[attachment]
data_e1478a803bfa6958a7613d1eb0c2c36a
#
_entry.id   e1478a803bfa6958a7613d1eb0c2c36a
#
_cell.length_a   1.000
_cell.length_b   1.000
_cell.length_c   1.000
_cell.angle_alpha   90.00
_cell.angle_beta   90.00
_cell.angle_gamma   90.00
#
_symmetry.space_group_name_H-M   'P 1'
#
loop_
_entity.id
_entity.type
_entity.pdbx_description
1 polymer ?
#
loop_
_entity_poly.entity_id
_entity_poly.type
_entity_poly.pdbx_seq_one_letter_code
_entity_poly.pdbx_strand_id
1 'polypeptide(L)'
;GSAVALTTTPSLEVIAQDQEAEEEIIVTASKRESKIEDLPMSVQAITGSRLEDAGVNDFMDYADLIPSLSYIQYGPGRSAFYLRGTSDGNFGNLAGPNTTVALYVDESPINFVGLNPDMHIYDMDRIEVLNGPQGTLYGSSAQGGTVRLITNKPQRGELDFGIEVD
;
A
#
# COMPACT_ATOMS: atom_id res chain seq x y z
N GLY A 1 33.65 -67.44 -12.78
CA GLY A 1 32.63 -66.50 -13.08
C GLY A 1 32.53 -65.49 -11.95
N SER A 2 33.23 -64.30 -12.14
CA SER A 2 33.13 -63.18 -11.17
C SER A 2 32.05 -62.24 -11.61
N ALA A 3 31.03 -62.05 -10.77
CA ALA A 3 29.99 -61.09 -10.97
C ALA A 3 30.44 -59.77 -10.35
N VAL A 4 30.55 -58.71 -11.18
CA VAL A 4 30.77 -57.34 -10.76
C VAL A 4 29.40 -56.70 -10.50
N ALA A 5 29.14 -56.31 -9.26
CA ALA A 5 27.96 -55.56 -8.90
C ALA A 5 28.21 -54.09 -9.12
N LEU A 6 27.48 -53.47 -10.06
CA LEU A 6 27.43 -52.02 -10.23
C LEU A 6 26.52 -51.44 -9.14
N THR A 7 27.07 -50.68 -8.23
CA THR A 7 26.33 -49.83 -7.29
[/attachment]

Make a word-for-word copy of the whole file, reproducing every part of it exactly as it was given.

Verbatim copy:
data_e1478a803bfa6958a7613d1eb0c2c36a
#
_entry.id   e1478a803bfa6958a7613d1eb0c2c36a
#
_cell.length_a   1.000
_cell.length_b   1.000
_cell.length_c   1.000
_cell.angle_alpha   90.00
_cell.angle_beta   90.00
_cell.angle_gamma   90.00
#
_symmetry.space_group_name_H-M   'P 1'
#
loop_
_entity.id
_entity.type
_entity.pdbx_description
1 polymer ?
#
loop_
_entity_poly.entity_id
_entity_poly.type
_entity_poly.pdbx_seq_one_letter_code
_entity_poly.pdbx_strand_id
1 'polypeptide(L)'
;GSAVALTTTPSLEVIAQDQEAEEEIIVTASKRESKIEDLPMSVQAITGSRLEDAGVNDFMDYADLIPSLSYIQYGPGRSAFYLRGTSDGNFGNLAGPNTTVALYVDESPINFVGLNPDMHIYDMDRIEVLNGPQGTLYGSSAQGGTVRLITNKPQRGELDFGIEVD
;
A
#
# COMPACT_ATOMS: atom_id res chain seq x y z
N GLY A 1 33.65 -67.44 -12.78
CA GLY A 1 32.63 -66.50 -13.08
C GLY A 1 32.53 -65.49 -11.95
N SER A 2 33.23 -64.30 -12.14
CA SER A 2 33.13 -63.18 -11.17
C SER A 2 32.05 -62.24 -11.61
N ALA A 3 31.03 -62.05 -10.77
CA ALA A 3 29.99 -61.09 -10.97
C ALA A 3 30.44 -59.77 -10.35
N VAL A 4 30.55 -58.71 -11.18
CA VAL A 4 30.77 -57.34 -10.76
C VAL A 4 29.40 -56.70 -10.50
N ALA A 5 29.14 -56.31 -9.26
CA ALA A 5 27.96 -55.56 -8.90
C ALA A 5 28.21 -54.09 -9.12
N LEU A 6 27.48 -53.47 -10.06
CA LEU A 6 27.43 -52.02 -10.23
C LEU A 6 26.52 -51.44 -9.14
N THR A 7 27.07 -50.68 -8.23
CA THR A 7 26.33 -49.83 -7.29